Figure 1. Cover of Mark McLelland, Queer Japan from the Pacific War to the Internet Age, London: Routledge, 2005.

Figure 2. Cover of Mark McLelland, Love, Sex and Democracy in Japan during the American Occupation, New York, NY: Palgrave Macmillan, 2012.

Building off that project McLelland decided to publish a collection of translations of writing by and about queer people in Japan, including articles from the perverse press. Mark asked me for help locating and, later, translating personal essays and other writing about the lesbian community, if possible written by 'tōjisha'—a term meaning the individuals concerned or involved—in this case, self-identified lesbians. In the end, Mark asked both me and Katsuhiko Suganuma—another graduate student whom Mark had also asked to help with translations for the project—to serve as coeditors. It was to be called Queer Voices from Japan: First-Person Narratives from Japan's Sexual Minorities.[7] Inviting two graduate students, Katsu and me, to co-edit the collection boosted our then nascent careers—careers that have entailed our own research and publishing on LGBT issues in Japan and involvement in the broad field of Queer Asian Studies. As Vera Mackie discusses in her contribution to this issue, Katsu and I are far from alone in being assisted early in our careers by Mark's kindness and generosity. To the extent that we have been inspired by Mark to help other emerging scholars, Mark's contributions to queer Japanese studies—and, of course, to other fields—continue to ripple outward.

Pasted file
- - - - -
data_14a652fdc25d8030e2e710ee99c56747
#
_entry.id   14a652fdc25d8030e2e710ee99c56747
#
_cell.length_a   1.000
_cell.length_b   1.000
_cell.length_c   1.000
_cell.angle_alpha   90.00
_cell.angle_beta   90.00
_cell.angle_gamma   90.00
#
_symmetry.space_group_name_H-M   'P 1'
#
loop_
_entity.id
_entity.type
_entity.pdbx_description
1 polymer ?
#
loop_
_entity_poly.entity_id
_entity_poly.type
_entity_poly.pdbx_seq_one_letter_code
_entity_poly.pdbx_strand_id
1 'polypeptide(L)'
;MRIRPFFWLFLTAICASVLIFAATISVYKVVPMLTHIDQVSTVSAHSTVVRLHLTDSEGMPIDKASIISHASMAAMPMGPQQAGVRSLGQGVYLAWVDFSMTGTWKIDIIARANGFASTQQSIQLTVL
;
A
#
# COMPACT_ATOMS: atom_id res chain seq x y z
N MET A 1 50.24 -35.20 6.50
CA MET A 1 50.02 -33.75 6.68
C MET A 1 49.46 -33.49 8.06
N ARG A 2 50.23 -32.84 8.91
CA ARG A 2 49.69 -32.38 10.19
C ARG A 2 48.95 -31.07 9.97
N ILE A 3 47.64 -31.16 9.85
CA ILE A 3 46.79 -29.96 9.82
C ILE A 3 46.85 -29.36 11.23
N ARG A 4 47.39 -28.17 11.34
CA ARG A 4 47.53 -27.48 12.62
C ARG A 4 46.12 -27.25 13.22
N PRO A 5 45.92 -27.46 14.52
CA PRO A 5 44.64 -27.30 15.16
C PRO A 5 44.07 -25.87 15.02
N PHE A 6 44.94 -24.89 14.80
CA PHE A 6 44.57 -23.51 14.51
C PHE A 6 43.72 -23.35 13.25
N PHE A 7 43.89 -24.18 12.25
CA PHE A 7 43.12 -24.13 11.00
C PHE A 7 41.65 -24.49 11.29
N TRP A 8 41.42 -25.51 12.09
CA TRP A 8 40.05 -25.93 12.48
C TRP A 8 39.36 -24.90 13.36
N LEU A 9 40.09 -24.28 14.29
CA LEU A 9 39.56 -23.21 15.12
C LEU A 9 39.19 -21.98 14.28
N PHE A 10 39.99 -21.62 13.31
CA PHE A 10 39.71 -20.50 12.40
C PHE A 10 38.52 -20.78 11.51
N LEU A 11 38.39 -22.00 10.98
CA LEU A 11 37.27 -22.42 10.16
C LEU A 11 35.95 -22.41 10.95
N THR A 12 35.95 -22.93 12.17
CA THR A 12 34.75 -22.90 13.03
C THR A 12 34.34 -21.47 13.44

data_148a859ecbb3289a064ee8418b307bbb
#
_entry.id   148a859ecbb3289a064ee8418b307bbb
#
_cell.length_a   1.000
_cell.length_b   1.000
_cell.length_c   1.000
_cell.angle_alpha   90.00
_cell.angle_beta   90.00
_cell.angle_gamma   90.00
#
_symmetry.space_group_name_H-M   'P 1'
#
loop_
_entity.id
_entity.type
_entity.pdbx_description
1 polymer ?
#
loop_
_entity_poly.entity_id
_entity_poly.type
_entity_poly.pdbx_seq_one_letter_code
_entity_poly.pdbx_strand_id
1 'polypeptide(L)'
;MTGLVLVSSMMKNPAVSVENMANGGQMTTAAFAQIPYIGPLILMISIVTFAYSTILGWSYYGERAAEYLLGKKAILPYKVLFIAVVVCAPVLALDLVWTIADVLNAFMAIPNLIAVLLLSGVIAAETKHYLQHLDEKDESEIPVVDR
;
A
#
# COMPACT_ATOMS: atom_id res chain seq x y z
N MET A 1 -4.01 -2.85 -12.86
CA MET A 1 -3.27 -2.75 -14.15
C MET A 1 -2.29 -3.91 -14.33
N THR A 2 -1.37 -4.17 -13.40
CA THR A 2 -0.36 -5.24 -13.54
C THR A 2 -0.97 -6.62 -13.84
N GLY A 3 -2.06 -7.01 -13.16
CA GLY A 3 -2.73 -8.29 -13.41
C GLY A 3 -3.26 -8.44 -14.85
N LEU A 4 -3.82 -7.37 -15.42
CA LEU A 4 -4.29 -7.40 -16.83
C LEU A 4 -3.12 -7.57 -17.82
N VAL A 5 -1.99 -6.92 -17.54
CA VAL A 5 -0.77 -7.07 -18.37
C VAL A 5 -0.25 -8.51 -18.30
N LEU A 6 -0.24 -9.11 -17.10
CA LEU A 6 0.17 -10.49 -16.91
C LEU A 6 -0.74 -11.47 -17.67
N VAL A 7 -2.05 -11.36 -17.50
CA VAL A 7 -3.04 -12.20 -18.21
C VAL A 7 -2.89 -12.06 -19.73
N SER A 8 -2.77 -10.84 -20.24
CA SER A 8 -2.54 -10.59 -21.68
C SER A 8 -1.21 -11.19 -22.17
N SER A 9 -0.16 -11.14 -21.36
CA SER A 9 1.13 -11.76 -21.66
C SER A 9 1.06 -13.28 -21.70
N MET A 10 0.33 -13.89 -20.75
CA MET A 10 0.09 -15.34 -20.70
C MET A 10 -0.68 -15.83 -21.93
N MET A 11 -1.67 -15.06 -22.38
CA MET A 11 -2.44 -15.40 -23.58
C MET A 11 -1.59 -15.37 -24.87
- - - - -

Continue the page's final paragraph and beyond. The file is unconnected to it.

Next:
Published in 2007, Queer Voices from Japan served as a sort of companion to Queer Japan from the Pacific War to the Internet Age. By making first-person accounts and other writing from Japan available in English, the collection served as a means to let queer people from Japan speak for themselves about their own experiences across much of the twentieth and very early twenty-first centuries. As Taniguchi Hiroyuki's contribution to this issue illustrates, the 'Queer Japan' special issue of Intersections, published the year before, played a similar role for Japanese scholars.[8]